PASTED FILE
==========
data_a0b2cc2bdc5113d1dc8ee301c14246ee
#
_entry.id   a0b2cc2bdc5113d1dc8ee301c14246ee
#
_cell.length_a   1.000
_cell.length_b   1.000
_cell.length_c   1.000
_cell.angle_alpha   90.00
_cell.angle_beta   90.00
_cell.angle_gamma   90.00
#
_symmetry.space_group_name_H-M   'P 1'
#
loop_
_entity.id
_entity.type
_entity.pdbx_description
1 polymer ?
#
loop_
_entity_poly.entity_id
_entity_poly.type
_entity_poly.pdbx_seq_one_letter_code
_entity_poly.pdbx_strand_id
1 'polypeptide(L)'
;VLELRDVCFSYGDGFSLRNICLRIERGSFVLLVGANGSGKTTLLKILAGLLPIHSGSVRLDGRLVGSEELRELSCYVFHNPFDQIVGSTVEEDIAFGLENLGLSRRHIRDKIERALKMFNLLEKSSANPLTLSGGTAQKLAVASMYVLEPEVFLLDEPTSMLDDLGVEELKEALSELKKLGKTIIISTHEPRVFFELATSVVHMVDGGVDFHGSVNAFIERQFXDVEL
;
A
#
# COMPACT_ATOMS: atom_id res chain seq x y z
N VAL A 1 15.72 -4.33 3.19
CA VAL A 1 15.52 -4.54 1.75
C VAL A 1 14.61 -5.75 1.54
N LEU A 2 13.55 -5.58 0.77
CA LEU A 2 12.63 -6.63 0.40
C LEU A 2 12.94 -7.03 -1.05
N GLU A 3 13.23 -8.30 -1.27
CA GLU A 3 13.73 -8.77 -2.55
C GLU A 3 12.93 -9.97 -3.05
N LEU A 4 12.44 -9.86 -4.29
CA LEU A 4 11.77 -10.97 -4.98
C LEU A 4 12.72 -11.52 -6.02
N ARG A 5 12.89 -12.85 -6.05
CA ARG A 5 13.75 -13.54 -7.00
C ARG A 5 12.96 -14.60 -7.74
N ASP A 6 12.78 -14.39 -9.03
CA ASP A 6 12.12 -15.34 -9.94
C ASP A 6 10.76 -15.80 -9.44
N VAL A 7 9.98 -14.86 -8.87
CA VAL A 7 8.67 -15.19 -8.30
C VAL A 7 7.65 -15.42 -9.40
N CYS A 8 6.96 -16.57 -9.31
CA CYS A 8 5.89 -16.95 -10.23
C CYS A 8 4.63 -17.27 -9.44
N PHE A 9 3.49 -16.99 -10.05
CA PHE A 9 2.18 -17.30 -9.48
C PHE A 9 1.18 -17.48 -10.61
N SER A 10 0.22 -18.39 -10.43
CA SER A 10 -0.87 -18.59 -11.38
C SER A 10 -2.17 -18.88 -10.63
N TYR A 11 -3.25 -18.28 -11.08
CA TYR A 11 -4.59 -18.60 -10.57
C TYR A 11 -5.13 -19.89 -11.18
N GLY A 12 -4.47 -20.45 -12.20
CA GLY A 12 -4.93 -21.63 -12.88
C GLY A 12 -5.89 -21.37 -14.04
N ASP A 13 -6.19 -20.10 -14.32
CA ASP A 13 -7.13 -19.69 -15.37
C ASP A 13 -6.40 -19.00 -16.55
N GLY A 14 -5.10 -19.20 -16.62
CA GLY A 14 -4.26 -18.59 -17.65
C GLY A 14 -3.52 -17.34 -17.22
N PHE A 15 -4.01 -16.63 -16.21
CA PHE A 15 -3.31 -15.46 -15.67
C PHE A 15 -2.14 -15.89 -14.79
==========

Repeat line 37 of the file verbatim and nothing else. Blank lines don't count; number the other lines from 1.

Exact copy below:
N GLU A 3 13.23 -8.30 -1.27